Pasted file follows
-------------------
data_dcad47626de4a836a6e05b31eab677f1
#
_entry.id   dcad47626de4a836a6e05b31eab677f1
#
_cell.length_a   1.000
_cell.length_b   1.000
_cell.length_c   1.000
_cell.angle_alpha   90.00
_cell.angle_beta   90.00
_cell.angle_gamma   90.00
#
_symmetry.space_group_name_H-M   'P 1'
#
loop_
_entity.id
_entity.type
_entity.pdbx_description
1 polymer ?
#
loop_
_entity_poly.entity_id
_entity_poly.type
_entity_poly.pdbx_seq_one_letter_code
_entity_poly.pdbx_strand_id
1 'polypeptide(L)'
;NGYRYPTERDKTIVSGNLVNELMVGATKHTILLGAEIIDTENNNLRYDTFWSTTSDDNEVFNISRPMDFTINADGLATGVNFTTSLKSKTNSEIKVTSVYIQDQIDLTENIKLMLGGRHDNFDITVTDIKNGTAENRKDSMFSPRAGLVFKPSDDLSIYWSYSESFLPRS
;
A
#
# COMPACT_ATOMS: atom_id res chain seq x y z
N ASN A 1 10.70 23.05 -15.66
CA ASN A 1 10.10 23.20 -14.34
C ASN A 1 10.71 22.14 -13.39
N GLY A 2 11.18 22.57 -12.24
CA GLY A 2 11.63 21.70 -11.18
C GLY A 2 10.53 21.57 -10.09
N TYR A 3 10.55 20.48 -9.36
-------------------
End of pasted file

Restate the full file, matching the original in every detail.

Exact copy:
data_dcad47626de4a836a6e05b31eab677f1
#
_entry.id   dcad47626de4a836a6e05b31eab677f1
#
_cell.length_a   1.000
_cell.length_b   1.000
_cell.length_c   1.000
_cell.angle_alpha   90.00
_cell.angle_beta   90.00
_cell.angle_gamma   90.00
#
_symmetry.space_group_name_H-M   'P 1'
#
loop_
_entity.id
_entity.type
_entity.pdbx_description
1 polymer ?
#
loop_
_entity_poly.entity_id
_entity_poly.type
_entity_poly.pdbx_seq_one_letter_code
_entity_poly.pdbx_strand_id
1 'polypeptide(L)'
;NGYRYPTERDKTIVSGNLVNELMVGATKHTILLGAEIIDTENNNLRYDTFWSTTSDDNEVFNISRPMDFTINADGLATGVNFTTSLKSKTNSEIKVTSVYIQDQIDLTENIKLMLGGRHDNFDITVTDIKNGTAENRKDSMFSPRAGLVFKPSDDLSIYWSYSESFLPRS
;
A
#
# COMPACT_ATOMS: atom_id res chain seq x y z
N ASN A 1 10.70 23.05 -15.66
CA ASN A 1 10.10 23.20 -14.34
C ASN A 1 10.71 22.14 -13.39
N GLY A 2 11.18 22.57 -12.24
CA GLY A 2 11.63 21.70 -11.18
C GLY A 2 10.53 21.57 -10.09
N TYR A 3 10.55 20.48 -9.36